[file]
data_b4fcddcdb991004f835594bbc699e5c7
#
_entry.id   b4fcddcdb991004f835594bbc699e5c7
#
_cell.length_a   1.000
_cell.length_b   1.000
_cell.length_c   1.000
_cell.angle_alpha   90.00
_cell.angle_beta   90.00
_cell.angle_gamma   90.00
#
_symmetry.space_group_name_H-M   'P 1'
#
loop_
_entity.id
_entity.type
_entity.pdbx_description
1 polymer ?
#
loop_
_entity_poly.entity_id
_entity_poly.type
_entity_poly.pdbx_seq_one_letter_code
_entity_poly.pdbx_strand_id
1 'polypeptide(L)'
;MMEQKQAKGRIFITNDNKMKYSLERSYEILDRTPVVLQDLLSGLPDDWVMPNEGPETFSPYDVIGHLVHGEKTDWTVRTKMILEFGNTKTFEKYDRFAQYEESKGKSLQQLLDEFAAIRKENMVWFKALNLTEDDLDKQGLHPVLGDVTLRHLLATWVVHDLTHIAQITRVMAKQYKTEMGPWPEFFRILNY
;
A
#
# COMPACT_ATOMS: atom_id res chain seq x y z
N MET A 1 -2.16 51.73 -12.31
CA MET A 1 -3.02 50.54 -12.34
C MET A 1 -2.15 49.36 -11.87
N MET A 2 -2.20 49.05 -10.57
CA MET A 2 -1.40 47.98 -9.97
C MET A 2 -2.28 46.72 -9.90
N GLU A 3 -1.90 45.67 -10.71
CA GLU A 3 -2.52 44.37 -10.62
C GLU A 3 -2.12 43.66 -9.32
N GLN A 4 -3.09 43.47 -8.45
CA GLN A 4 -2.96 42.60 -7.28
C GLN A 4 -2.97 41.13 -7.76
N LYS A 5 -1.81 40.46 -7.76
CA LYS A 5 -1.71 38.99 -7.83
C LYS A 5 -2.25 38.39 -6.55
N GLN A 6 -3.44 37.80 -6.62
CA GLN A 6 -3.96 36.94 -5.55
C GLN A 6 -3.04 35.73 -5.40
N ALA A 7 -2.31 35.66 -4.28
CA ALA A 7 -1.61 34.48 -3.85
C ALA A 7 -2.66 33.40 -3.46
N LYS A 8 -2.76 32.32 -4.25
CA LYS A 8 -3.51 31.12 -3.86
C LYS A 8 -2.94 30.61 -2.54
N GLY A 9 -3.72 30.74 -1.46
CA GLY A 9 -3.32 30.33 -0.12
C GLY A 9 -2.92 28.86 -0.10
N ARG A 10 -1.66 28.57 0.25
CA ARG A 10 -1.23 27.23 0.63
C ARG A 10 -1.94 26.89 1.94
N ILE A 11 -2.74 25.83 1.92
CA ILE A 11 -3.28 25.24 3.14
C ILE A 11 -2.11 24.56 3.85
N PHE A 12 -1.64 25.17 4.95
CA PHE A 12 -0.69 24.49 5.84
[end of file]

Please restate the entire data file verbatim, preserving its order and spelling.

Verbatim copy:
data_b4fcddcdb991004f835594bbc699e5c7
#
_entry.id   b4fcddcdb991004f835594bbc699e5c7
#
_cell.length_a   1.000
_cell.length_b   1.000
_cell.length_c   1.000
_cell.angle_alpha   90.00
_cell.angle_beta   90.00
_cell.angle_gamma   90.00
#
_symmetry.space_group_name_H-M   'P 1'
#
loop_
_entity.id
_entity.type
_entity.pdbx_description
1 polymer ?
#
loop_
_entity_poly.entity_id
_entity_poly.type
_entity_poly.pdbx_seq_one_letter_code
_entity_poly.pdbx_strand_id
1 'polypeptide(L)'
;MMEQKQAKGRIFITNDNKMKYSLERSYEILDRTPVVLQDLLSGLPDDWVMPNEGPETFSPYDVIGHLVHGEKTDWTVRTKMILEFGNTKTFEKYDRFAQYEESKGKSLQQLLDEFAAIRKENMVWFKALNLTEDDLDKQGLHPVLGDVTLRHLLATWVVHDLTHIAQITRVMAKQYKTEMGPWPEFFRILNY
;
A
#
# COMPACT_ATOMS: atom_id res chain seq x y z
N MET A 1 -2.16 51.73 -12.31
CA MET A 1 -3.02 50.54 -12.34
C MET A 1 -2.15 49.36 -11.87
N MET A 2 -2.20 49.05 -10.57
CA MET A 2 -1.40 47.98 -9.97
C MET A 2 -2.28 46.72 -9.90
N GLU A 3 -1.90 45.67 -10.71
CA GLU A 3 -2.52 44.37 -10.62
C GLU A 3 -2.12 43.66 -9.32
N GLN A 4 -3.09 43.47 -8.45
CA GLN A 4 -2.96 42.60 -7.28
C GLN A 4 -2.97 41.13 -7.76
N LYS A 5 -1.81 40.46 -7.76
CA LYS A 5 -1.71 38.99 -7.83
C LYS A 5 -2.25 38.39 -6.55
N GLN A 6 -3.44 37.80 -6.62
CA GLN A 6 -3.96 36.94 -5.55
C GLN A 6 -3.04 35.73 -5.40
N ALA A 7 -2.31 35.66 -4.28
CA ALA A 7 -1.61 34.48 -3.85
C ALA A 7 -2.66 33.40 -3.46
N LYS A 8 -2.76 32.32 -4.25
CA LYS A 8 -3.51 31.12 -3.86
C LYS A 8 -2.94 30.61 -2.54
N GLY A 9 -3.72 30.74 -1.46
CA GLY A 9 -3.32 30.33 -0.12
C GLY A 9 -2.92 28.86 -0.10
N ARG A 10 -1.66 28.57 0.25
CA ARG A 10 -1.23 27.23 0.63
C ARG A 10 -1.94 26.89 1.94
N ILE A 11 -2.74 25.83 1.92
CA ILE A 11 -3.28 25.24 3.14
C ILE A 11 -2.11 24.56 3.85
N PHE A 12 -1.64 25.17 4.95
CA PHE A 12 -0.69 24.49 5.84